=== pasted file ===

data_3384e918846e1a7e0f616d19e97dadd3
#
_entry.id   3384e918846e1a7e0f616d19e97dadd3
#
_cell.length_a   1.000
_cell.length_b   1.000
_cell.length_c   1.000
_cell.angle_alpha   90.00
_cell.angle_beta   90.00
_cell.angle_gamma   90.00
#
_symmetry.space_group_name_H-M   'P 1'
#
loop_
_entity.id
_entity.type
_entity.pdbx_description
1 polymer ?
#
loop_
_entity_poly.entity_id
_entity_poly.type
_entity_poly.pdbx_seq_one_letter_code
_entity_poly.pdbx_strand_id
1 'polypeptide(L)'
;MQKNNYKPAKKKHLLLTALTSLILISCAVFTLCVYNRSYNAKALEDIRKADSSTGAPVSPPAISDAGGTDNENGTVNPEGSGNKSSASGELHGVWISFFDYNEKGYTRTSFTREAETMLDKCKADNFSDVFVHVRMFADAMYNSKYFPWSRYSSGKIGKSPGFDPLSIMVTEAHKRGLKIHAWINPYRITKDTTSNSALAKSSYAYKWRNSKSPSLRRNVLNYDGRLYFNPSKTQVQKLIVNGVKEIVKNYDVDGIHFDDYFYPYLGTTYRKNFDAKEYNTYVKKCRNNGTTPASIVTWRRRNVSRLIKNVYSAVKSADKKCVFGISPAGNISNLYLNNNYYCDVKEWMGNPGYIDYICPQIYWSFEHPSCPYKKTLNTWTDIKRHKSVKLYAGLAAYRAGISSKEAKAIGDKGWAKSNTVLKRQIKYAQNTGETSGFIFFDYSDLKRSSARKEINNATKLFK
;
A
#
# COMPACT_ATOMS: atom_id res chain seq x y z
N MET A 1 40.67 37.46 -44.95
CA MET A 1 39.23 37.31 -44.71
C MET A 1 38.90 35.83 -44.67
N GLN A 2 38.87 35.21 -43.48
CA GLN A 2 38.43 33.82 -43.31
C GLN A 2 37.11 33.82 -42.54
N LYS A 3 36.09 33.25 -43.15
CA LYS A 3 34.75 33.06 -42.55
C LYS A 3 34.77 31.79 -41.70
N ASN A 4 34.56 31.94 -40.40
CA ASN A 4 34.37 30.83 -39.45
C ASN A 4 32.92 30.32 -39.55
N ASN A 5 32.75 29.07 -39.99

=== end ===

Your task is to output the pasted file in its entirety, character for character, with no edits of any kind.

data_3384e918846e1a7e0f616d19e97dadd3
#
_entry.id   3384e918846e1a7e0f616d19e97dadd3
#
_cell.length_a   1.000
_cell.length_b   1.000
_cell.length_c   1.000
_cell.angle_alpha   90.00
_cell.angle_beta   90.00
_cell.angle_gamma   90.00
#
_symmetry.space_group_name_H-M   'P 1'
#
loop_
_entity.id
_entity.type
_entity.pdbx_description
1 polymer ?
#
loop_
_entity_poly.entity_id
_entity_poly.type
_entity_poly.pdbx_seq_one_letter_code
_entity_poly.pdbx_strand_id
1 'polypeptide(L)'
;MQKNNYKPAKKKHLLLTALTSLILISCAVFTLCVYNRSYNAKALEDIRKADSSTGAPVSPPAISDAGGTDNENGTVNPEGSGNKSSASGELHGVWISFFDYNEKGYTRTSFTREAETMLDKCKADNFSDVFVHVRMFADAMYNSKYFPWSRYSSGKIGKSPGFDPLSIMVTEAHKRGLKIHAWINPYRITKDTTSNSALAKSSYAYKWRNSKSPSLRRNVLNYDGRLYFNPSKTQVQKLIVNGVKEIVKNYDVDGIHFDDYFYPYLGTTYRKNFDAKEYNTYVKKCRNNGTTPASIVTWRRRNVSRLIKNVYSAVKSADKKCVFGISPAGNISNLYLNNNYYCDVKEWMGNPGYIDYICPQIYWSFEHPSCPYKKTLNTWTDIKRHKSVKLYAGLAAYRAGISSKEAKAIGDKGWAKSNTVLKRQIKYAQNTGETSGFIFFDYSDLKRSSARKEINNATKLFK
;
A
#
# COMPACT_ATOMS: atom_id res chain seq x y z
N MET A 1 40.67 37.46 -44.95
CA MET A 1 39.23 37.31 -44.71
C MET A 1 38.90 35.83 -44.67
N GLN A 2 38.87 35.21 -43.48
CA GLN A 2 38.43 33.82 -43.31
C GLN A 2 37.11 33.82 -42.54
N LYS A 3 36.09 33.25 -43.15
CA LYS A 3 34.75 33.06 -42.55
C LYS A 3 34.77 31.79 -41.70
N ASN A 4 34.56 31.94 -40.40
CA ASN A 4 34.37 30.83 -39.45
C ASN A 4 32.92 30.32 -39.55
N ASN A 5 32.75 29.07 -39.99